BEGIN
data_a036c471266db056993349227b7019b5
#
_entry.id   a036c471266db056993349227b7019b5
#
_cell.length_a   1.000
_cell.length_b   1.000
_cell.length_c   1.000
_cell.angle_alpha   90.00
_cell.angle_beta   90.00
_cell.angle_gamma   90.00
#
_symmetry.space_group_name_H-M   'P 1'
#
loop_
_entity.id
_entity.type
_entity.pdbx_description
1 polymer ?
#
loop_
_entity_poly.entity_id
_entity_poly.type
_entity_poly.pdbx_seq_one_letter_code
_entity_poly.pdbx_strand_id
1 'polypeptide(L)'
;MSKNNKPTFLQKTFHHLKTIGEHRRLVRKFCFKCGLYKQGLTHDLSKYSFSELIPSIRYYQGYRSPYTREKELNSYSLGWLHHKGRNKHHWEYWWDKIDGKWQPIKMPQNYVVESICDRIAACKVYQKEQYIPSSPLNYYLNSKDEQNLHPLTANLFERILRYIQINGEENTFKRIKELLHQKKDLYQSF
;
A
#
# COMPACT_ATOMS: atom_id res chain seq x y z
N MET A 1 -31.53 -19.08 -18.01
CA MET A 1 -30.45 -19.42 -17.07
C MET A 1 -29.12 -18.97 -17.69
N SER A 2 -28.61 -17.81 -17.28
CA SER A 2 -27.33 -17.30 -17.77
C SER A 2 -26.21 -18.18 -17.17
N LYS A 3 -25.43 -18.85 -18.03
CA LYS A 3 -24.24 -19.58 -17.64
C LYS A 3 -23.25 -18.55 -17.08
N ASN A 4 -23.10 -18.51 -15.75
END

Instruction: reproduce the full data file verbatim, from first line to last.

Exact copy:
data_a036c471266db056993349227b7019b5
#
_entry.id   a036c471266db056993349227b7019b5
#
_cell.length_a   1.000
_cell.length_b   1.000
_cell.length_c   1.000
_cell.angle_alpha   90.00
_cell.angle_beta   90.00
_cell.angle_gamma   90.00
#
_symmetry.space_group_name_H-M   'P 1'
#
loop_
_entity.id
_entity.type
_entity.pdbx_description
1 polymer ?
#
loop_
_entity_poly.entity_id
_entity_poly.type
_entity_poly.pdbx_seq_one_letter_code
_entity_poly.pdbx_strand_id
1 'polypeptide(L)'
;MSKNNKPTFLQKTFHHLKTIGEHRRLVRKFCFKCGLYKQGLTHDLSKYSFSELIPSIRYYQGYRSPYTREKELNSYSLGWLHHKGRNKHHWEYWWDKIDGKWQPIKMPQNYVVESICDRIAACKVYQKEQYIPSSPLNYYLNSKDEQNLHPLTANLFERILRYIQINGEENTFKRIKELLHQKKDLYQSF
;
A
#
# COMPACT_ATOMS: atom_id res chain seq x y z
N MET A 1 -31.53 -19.08 -18.01
CA MET A 1 -30.45 -19.42 -17.07
C MET A 1 -29.12 -18.97 -17.69
N SER A 2 -28.61 -17.81 -17.28
CA SER A 2 -27.33 -17.30 -17.77
C SER A 2 -26.21 -18.18 -17.17
N LYS A 3 -25.43 -18.85 -18.03
CA LYS A 3 -24.24 -19.58 -17.64
C LYS A 3 -23.25 -18.55 -17.08
N ASN A 4 -23.10 -18.51 -15.75